Defense to hold off on implementing NSPS labor rules

A coalition of 10 labor unions earlier this month sued the Defense Department over final regulations for NSPS, a system designed to streamline labor relations and replace the General Schedule with market- and performance-based compensation. The department published the regulations in the Nov. 1 Federal Register.

At the time, the Pentagon said it planned to implement the labor relations portion after a 30-day period of congressional oversight.
But the department now has agreed to delay reforms concerning employee appeals, labor-management relations, override authority for existing contracts, narrowing of negotiable topics and mandatory removal offenses. The creation of an internal National Security Labor Relations Board is included under labor-management relations.
The parties asked Judge Emmet Sullivan to set a hearing for the week of Jan. 9, but Sullivan is free to set the hearing at his own convenience.
Under the agreement, Defense still will be able to implement a few minor portions of NSPS before February. Most notably, the department can continue to train employees on the workings of the new system, and it can release implementing issuances, which provide details on how to carry out the regulations. Those issuances cannot take effect until Feb. 1, however.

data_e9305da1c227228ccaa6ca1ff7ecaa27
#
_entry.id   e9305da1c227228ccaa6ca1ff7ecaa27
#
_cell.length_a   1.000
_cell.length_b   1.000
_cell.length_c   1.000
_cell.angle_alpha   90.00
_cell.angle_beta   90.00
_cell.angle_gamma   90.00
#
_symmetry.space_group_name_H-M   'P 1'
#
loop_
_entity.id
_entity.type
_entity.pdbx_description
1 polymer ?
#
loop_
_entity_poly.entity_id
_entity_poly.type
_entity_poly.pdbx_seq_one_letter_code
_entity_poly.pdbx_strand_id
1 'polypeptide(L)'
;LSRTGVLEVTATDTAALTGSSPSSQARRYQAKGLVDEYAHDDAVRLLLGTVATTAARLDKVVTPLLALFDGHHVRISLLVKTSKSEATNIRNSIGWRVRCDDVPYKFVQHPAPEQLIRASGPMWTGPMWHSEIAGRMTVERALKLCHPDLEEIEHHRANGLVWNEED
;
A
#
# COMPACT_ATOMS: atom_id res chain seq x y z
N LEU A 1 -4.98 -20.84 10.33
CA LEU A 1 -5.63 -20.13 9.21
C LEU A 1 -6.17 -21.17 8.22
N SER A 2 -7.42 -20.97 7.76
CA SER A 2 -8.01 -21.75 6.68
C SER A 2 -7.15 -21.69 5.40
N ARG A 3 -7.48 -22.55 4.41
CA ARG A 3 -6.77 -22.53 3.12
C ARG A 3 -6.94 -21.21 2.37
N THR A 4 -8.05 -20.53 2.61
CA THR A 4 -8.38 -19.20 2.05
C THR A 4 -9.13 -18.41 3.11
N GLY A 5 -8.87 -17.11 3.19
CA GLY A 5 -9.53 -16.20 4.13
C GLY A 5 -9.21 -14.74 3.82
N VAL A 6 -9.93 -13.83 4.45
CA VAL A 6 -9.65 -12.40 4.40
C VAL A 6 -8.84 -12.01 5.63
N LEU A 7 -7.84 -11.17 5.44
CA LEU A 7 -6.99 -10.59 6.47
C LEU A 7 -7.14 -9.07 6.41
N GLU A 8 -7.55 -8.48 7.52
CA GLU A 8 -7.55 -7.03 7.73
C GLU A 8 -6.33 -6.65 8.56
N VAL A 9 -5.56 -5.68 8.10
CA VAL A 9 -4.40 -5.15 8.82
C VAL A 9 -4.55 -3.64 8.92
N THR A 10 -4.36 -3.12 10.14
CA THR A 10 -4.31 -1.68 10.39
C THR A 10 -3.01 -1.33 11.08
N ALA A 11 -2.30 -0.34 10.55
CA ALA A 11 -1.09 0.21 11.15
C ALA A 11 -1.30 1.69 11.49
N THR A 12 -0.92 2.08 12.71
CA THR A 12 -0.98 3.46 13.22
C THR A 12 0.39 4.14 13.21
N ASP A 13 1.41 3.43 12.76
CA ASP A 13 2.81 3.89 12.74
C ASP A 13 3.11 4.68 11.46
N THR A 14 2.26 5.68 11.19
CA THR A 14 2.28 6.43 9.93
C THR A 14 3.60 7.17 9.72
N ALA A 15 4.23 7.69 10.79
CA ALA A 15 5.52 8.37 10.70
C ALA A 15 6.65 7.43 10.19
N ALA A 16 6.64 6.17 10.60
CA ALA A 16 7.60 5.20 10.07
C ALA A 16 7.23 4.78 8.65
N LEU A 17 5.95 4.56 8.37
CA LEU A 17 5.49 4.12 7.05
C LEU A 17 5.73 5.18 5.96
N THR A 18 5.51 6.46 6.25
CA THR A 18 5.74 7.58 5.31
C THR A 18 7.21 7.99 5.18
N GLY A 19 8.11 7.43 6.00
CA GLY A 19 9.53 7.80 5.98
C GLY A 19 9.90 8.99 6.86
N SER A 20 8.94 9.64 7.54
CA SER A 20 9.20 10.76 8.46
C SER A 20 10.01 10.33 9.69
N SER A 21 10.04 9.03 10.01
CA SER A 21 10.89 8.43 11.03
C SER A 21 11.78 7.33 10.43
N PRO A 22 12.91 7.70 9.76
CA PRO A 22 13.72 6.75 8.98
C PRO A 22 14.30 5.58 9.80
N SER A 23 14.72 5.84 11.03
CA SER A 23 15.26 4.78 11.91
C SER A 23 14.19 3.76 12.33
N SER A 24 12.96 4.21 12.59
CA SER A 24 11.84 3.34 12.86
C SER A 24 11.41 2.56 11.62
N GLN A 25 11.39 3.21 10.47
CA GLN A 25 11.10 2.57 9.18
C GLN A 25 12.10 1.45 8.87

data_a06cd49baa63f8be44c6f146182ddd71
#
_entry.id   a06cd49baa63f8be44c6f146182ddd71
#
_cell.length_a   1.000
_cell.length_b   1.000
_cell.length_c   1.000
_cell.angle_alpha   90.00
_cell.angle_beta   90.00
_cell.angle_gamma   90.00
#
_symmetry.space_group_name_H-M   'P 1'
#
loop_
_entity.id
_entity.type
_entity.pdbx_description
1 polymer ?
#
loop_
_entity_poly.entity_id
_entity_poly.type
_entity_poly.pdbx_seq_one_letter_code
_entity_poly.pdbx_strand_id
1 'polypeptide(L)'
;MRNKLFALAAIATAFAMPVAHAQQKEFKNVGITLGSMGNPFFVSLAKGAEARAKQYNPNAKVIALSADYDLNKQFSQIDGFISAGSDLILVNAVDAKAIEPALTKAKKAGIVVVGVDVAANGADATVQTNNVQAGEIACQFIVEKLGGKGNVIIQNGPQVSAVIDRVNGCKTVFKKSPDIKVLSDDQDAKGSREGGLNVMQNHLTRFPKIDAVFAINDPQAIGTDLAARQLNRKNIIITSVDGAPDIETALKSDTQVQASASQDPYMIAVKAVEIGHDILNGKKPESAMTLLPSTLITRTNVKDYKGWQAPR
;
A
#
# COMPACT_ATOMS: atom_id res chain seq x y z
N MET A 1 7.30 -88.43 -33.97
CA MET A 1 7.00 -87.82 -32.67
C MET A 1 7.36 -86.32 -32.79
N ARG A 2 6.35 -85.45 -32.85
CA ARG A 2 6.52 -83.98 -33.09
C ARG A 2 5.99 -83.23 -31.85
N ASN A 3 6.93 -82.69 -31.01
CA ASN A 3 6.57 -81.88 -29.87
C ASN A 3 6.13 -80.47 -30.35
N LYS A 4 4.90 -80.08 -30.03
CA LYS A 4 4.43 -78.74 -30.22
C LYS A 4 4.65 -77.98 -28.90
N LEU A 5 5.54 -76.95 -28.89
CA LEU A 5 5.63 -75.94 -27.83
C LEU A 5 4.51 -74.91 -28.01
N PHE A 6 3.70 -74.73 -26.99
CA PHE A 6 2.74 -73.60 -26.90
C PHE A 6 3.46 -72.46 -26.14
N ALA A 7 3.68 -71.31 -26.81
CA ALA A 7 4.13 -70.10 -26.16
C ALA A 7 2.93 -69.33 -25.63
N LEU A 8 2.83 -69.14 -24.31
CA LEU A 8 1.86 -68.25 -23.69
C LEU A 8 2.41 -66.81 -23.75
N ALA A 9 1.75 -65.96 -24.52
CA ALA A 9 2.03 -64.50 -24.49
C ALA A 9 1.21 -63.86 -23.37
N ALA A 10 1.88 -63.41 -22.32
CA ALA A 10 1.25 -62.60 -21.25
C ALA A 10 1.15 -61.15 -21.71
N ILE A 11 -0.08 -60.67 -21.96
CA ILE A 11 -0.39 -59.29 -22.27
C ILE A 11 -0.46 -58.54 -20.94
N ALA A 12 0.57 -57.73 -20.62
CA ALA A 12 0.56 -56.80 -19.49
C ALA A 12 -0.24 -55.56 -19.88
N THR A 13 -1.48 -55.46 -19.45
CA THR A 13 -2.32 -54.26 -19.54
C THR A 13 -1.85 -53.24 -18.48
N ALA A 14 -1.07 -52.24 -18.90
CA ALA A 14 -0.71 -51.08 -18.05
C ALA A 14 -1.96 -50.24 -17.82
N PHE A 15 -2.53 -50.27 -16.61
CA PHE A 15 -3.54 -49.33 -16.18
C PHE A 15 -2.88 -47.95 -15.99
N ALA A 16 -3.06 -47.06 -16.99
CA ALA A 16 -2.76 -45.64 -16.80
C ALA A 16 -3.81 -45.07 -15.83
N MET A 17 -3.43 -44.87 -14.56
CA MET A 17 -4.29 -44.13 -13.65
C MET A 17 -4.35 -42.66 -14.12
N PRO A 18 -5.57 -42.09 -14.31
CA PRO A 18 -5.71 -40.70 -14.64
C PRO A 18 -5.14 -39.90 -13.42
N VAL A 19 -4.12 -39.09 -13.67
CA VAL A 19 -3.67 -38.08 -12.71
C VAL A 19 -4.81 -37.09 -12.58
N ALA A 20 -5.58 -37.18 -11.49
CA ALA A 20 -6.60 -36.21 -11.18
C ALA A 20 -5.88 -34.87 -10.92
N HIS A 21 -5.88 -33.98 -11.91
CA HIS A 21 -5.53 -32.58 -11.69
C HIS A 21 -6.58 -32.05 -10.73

The American Federation of Government Employees, which is part of the 10-union coalition, said the agreement benefits both sides.
"We're heartened that the matter can now be heard on its merits in good time," AFGE assistant general counsel Joe Goldberg said. "Itwill be heard quickly and be placed before a judge in a timely fashion."
A spokesperson for the Justice Department confirmed the agreement but referred calls for comment to the Defense Department. An NSPS spokesperson did not respond by press time.

In addition to the February delay, the two sides agreed on a timeline for legal action. If the unions file a request for a preliminary or permanent injunction, they must do so by Nov. 23 and the government must file a response by Dec. 8. The union would then need to file a reply by Dec. 22 and the government, by Jan. 5.
Sullivan was assigned a previous lawsuit over the Pentagon's process of creating the system, but dismissed it without prejudice to wait for the final regulations to be issued. He was reassigned this lawsuit because it is related to the previous one.


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